2. Bluenose emerges from the drydock for the first time in Marine Atlantic colours 1983-04-24.
The ferry Scotia Prince, which operated the Yarmouth/Portland service until the end of the 2004 season has lead an interesting life. Built as Stena Olympica in 1971 by the Titovo shipyard in Kraljevica, Yugoslavia, it initially ran in the Baltic on such routes as Gothenburg-Kiel, Korso-Kiel and Gothenburg-Frederickshaven for Stena Lines. In had capacity of 886 berths and 634 deck passengers. More berths were added in 1974.
In 1982 it was sold to Scotia Prince Cruises Ltd of Miami, was renamed Scotia Prince, and began the Portland-Yarmouth sericve. In 1986 it was lengthened 18m., increasing gross tonnage from 7,118 to 12,087. Passenger capacity stands at unberthed 146, berths 1,054.
It was registered in Nassau, Bahamas, and operated on the NS-US route seasonally, with sometime winter service in various southern locations including Tampa-Progresso in 1999-2000. and Tampa-Yucatan/ Merida in 2002-2003.
The owners withdrew the ship from the Yarmouth-Portland service at the end of the 2004 season, following a dispute with the Port of Portland.
In 2005-2006 it was pressed into service for the Federal Emergency Management department and provided temporary shelter in New Orleans following Hurricane Katrina. It then crossed the Atlantic and operated a variety of Mediterranean routes including 2006:Tangier-Genoa and Oran-Alicante-Marseilles.
In 2007 Clipper Group purchased the ship and chartered it out to a variety of different operators. It ran 2007, 2008: Almiera-Nador and 2009: Almiera-Ghazout.
At the end of the 2010 season running from Ancona-Cesne it went into winter layup in Greece. Earlier this month it was announced that it was to be chartered to Flamingo Duty Free Shop Pvt of India, to run from Tuticorin to Colombo, Sri Lanka for fourteen months. It departed Greece February 18 and passed through the Suez Canal February 20-22.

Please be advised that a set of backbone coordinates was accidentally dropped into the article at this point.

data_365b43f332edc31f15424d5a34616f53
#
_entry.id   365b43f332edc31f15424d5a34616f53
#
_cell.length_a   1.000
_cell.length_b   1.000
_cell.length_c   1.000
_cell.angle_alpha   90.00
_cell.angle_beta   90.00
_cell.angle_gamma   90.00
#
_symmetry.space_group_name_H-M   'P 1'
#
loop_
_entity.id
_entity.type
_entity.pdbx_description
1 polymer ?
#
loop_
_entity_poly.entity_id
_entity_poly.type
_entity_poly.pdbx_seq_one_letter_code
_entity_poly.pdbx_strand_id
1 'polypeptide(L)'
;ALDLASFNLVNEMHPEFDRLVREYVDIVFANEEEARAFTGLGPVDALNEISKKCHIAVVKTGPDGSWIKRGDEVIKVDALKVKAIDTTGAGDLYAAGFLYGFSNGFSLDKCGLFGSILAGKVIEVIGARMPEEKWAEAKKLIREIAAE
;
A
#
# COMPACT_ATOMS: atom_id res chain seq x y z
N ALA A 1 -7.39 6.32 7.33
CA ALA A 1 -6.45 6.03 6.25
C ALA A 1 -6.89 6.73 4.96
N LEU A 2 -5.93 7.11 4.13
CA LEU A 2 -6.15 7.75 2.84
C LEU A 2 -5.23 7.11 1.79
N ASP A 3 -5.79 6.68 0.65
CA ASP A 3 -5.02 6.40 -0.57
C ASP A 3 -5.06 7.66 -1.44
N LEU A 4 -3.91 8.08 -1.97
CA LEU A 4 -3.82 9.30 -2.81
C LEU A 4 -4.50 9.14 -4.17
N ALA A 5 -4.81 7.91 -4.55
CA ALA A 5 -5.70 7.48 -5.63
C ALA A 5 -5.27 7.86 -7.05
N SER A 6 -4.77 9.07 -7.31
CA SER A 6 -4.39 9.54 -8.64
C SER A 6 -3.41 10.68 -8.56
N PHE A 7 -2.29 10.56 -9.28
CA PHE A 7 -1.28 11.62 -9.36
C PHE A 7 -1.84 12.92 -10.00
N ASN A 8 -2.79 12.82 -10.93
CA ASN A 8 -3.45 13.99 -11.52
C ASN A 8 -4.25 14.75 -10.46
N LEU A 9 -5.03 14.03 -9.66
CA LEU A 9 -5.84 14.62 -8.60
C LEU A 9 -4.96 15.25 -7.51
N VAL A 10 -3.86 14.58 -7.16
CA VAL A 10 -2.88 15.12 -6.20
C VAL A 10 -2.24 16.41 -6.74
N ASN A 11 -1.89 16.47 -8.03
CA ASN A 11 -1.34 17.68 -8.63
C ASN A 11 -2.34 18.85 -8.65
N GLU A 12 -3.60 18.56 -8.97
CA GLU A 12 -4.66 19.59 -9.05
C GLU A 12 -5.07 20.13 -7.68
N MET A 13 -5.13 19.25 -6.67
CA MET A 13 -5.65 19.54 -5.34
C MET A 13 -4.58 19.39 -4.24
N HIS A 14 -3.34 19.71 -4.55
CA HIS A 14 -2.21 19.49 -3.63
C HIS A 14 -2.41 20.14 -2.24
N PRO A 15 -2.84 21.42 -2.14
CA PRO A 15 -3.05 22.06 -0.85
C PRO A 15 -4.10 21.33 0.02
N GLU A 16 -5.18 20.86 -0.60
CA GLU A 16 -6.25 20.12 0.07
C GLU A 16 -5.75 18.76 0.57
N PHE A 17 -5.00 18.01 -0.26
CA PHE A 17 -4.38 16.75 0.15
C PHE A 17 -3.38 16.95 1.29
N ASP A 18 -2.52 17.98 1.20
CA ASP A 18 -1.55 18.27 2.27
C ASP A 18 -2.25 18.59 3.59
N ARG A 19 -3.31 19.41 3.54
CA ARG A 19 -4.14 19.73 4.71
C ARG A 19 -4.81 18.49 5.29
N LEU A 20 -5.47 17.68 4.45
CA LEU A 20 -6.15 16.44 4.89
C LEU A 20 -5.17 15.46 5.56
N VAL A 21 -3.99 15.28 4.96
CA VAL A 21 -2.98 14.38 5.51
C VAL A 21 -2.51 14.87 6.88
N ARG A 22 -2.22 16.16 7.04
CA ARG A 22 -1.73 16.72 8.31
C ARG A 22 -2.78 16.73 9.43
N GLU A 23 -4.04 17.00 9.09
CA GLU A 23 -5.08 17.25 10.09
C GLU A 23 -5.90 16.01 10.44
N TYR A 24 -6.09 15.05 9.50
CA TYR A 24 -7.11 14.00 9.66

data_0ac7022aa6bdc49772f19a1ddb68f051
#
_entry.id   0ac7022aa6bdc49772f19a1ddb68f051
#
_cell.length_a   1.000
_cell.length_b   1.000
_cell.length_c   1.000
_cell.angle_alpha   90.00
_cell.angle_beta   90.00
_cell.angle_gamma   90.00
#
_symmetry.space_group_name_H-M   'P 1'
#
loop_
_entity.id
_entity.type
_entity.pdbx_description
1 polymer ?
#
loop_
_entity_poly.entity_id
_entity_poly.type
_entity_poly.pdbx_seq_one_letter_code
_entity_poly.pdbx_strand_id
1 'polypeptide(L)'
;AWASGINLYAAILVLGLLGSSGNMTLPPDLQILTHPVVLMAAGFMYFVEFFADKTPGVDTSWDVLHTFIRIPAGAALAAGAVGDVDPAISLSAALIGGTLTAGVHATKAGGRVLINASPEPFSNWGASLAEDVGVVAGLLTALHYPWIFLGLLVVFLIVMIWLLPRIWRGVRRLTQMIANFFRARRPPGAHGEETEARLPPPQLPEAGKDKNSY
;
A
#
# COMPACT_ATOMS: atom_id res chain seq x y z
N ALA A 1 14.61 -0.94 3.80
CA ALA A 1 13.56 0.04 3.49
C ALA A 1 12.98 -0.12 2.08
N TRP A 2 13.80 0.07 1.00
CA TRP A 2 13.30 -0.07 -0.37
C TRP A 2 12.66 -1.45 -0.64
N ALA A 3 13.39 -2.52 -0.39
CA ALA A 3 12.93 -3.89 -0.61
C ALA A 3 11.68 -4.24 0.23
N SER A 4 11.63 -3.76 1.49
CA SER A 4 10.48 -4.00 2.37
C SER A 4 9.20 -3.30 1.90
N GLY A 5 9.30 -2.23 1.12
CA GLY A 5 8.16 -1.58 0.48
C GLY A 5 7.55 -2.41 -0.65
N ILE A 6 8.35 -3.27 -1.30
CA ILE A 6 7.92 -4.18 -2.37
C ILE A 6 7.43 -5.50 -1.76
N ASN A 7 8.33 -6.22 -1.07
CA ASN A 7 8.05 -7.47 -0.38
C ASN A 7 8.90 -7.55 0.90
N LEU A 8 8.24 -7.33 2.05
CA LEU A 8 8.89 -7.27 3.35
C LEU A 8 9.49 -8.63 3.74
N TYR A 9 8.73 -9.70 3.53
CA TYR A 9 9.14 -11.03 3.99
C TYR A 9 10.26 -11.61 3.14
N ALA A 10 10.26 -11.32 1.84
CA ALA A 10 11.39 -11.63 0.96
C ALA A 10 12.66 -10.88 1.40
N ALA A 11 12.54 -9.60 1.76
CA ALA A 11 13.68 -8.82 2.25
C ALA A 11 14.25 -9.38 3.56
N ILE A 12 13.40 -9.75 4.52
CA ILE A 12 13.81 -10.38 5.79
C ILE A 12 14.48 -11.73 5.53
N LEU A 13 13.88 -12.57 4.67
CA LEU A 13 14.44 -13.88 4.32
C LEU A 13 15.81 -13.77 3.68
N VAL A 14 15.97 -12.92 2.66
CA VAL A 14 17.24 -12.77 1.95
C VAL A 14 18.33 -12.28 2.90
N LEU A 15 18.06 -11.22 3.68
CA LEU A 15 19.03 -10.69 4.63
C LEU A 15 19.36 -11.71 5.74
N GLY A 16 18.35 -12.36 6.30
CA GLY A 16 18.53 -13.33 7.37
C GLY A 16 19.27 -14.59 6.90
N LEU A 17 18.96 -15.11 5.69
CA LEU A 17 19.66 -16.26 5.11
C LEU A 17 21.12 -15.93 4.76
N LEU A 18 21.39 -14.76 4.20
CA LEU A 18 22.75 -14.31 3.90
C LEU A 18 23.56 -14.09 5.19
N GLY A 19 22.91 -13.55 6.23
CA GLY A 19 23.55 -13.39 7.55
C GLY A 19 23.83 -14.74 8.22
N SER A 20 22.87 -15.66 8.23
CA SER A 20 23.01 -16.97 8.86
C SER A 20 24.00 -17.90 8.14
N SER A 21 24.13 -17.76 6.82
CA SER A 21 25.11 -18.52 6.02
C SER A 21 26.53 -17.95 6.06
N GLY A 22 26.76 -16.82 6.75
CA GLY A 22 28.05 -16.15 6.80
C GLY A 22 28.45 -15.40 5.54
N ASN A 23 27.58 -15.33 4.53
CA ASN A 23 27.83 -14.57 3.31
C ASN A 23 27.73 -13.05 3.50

However it was called back to the Med to evacuate 1200 Sri Lankan nationals from Libya to Malta. It was due in Benghazi February 27.
A similar ship was built for Stena Lines in 1973, named Stena Jutlandica. Builders were "Jozo Lozovina-Mosor" shipyard in Trgir, Yugoslavia. It measured 6524 gross tons with a capacity of unberthed 1632, berths 168. [Tonnage was later recalculated as 13,179 when its vehicle decks were included.] In 1982 the ship was renamed Jutlandica, and it was under this name that it arrived in Halifax late 1982 to be refitted for new operators CN Marine (which became Marine Atlantic.) She operated under the Bahamas flag.
In 1983 it was renamed Bluenose, reviving the name of its predeccessor, and recalling the famous Nova Scotia racing schooner. (Not to mention creating endless confusion with its replica Bluenose II.) It went into service running from Yarmouth to Bar Harbor, Maine.
In 1997 the service was taken over by Bay Ferries and the ship ran for them to December 1997 and was laid up in Shelburne, NS and renamed Hull 309. [Her builder's hull number was 162.]
In early 1999 she sailed to Spain and became Euroferrys Atlantica running Algeciras-Tangiers. In late 2010 she was sold for scrap. A deal with Turkish scrappers apparently fell through and she was resold to Indian scrappers and renamed Ace II for her trip to Alang. She arrived there 2010-12-22.
There are noticeable differences between the tow ships, Bluenose has the extra car deck, and prominent hull sponsons to provid added stability. Scotia Prince was lengthened and this can be seen on the section just aft of the bridge where there are more vertical windows.